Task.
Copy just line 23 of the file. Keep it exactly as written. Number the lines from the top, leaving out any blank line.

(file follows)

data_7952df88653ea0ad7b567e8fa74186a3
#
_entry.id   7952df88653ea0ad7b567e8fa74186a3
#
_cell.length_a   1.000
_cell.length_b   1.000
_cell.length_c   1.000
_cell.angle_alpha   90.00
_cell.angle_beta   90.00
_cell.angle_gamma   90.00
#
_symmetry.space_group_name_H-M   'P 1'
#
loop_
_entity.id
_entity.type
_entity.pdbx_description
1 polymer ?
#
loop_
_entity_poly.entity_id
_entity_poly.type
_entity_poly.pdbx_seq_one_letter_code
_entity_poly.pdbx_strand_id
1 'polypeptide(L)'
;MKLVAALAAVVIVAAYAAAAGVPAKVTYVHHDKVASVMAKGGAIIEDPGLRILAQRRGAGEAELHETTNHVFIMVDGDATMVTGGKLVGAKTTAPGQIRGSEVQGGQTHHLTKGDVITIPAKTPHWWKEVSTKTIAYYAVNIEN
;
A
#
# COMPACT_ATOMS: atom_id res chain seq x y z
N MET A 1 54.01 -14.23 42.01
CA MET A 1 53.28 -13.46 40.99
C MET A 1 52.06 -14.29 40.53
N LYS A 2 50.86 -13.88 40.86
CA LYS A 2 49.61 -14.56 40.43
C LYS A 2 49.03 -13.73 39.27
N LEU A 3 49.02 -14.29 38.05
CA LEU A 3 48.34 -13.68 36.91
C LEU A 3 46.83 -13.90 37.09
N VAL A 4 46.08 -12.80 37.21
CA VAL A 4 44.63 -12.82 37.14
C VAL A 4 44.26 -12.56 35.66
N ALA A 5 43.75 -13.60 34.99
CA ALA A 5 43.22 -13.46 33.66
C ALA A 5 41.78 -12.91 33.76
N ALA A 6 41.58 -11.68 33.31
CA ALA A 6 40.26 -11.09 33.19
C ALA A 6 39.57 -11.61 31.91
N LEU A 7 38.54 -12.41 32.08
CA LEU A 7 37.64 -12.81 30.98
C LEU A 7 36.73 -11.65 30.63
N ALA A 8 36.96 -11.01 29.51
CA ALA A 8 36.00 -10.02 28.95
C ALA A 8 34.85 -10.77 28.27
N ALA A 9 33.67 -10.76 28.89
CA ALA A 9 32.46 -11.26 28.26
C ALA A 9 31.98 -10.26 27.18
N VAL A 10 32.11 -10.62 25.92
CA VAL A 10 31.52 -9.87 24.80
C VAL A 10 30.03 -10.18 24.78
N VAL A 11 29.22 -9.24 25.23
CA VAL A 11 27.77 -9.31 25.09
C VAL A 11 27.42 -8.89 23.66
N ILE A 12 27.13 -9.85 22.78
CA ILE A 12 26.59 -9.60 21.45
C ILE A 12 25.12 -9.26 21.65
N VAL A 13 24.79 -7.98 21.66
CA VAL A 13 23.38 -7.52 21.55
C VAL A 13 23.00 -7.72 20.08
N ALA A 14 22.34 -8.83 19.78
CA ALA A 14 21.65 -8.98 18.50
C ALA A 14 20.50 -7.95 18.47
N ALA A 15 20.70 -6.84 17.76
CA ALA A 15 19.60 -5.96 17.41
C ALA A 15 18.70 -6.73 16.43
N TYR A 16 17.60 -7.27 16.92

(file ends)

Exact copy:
_entity_poly.pdbx_seq_one_letter_code